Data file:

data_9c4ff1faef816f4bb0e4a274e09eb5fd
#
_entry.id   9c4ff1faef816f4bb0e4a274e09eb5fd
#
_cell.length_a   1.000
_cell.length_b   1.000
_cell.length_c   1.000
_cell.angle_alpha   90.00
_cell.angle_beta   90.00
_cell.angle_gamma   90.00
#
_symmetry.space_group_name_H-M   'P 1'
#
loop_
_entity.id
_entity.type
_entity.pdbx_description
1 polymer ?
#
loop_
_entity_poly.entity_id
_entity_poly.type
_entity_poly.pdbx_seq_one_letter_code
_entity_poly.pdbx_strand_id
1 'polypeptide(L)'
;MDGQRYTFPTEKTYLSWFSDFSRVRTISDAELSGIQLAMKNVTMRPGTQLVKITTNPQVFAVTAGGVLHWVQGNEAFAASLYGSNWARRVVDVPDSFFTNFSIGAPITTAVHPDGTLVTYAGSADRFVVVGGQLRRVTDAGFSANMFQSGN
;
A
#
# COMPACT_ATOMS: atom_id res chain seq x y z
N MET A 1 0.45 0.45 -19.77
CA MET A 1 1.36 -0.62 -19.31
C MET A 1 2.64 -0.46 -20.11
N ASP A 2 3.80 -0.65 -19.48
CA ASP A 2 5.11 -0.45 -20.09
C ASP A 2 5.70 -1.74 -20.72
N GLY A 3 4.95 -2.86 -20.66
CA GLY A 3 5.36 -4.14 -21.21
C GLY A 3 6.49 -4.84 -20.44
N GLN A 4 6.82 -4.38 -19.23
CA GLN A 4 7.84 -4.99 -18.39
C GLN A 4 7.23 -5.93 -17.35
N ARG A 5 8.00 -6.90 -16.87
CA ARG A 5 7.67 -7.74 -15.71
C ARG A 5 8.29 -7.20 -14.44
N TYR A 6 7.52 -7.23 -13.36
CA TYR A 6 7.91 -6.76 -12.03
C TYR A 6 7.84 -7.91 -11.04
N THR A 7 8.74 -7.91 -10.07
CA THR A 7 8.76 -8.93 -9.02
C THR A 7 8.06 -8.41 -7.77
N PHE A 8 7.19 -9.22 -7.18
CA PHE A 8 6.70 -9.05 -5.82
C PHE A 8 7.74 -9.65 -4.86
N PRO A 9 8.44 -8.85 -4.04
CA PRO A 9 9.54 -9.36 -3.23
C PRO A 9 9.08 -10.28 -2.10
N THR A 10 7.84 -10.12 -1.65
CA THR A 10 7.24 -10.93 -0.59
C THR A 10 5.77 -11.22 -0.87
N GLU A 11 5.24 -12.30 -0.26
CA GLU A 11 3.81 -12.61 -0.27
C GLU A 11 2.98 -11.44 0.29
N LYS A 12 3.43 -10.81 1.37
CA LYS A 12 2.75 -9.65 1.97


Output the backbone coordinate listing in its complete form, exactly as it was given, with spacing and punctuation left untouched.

data_9c4ff1faef816f4bb0e4a274e09eb5fd
#
_entry.id   9c4ff1faef816f4bb0e4a274e09eb5fd
#
_cell.length_a   1.000
_cell.length_b   1.000
_cell.length_c   1.000
_cell.angle_alpha   90.00
_cell.angle_beta   90.00
_cell.angle_gamma   90.00
#
_symmetry.space_group_name_H-M   'P 1'
#
loop_
_entity.id
_entity.type
_entity.pdbx_description
1 polymer ?
#
loop_
_entity_poly.entity_id
_entity_poly.type
_entity_poly.pdbx_seq_one_letter_code
_entity_poly.pdbx_strand_id
1 'polypeptide(L)'
;MDGQRYTFPTEKTYLSWFSDFSRVRTISDAELSGIQLAMKNVTMRPGTQLVKITTNPQVFAVTAGGVLHWVQGNEAFAASLYGSNWARRVVDVPDSFFTNFSIGAPITTAVHPDGTLVTYAGSADRFVVVGGQLRRVTDAGFSANMFQSGN
;
A
#
# COMPACT_ATOMS: atom_id res chain seq x y z
N MET A 1 0.45 0.45 -19.77
CA MET A 1 1.36 -0.62 -19.31
C MET A 1 2.64 -0.46 -20.11
N ASP A 2 3.80 -0.65 -19.48
CA ASP A 2 5.11 -0.45 -20.09
C ASP A 2 5.70 -1.74 -20.72
N GLY A 3 4.95 -2.86 -20.66
CA GLY A 3 5.36 -4.14 -21.21
C GLY A 3 6.49 -4.84 -20.44
N GLN A 4 6.82 -4.38 -19.23
CA GLN A 4 7.84 -4.99 -18.39
C GLN A 4 7.23 -5.93 -17.35
N ARG A 5 8.00 -6.90 -16.87
CA ARG A 5 7.67 -7.74 -15.71
C ARG A 5 8.29 -7.20 -14.44
N TYR A 6 7.52 -7.23 -13.36
CA TYR A 6 7.91 -6.76 -12.03
C TYR A 6 7.84 -7.91 -11.04
N THR A 7 8.74 -7.91 -10.07
CA THR A 7 8.76 -8.93 -9.02
C THR A 7 8.06 -8.41 -7.77
N PHE A 8 7.19 -9.22 -7.18
CA PHE A 8 6.70 -9.05 -5.82
C PHE A 8 7.74 -9.65 -4.86
N PRO A 9 8.44 -8.85 -4.04
CA PRO A 9 9.54 -9.36 -3.23
C PRO A 9 9.08 -10.28 -2.10
N THR A 10 7.84 -10.12 -1.65
CA THR A 10 7.24 -10.93 -0.59
C THR A 10 5.77 -11.22 -0.87
N GLU A 11 5.24 -12.30 -0.26
CA GLU A 11 3.81 -12.61 -0.27
C GLU A 11 2.98 -11.44 0.29
N LYS A 12 3.43 -10.81 1.37
CA LYS A 12 2.75 -9.65 1.97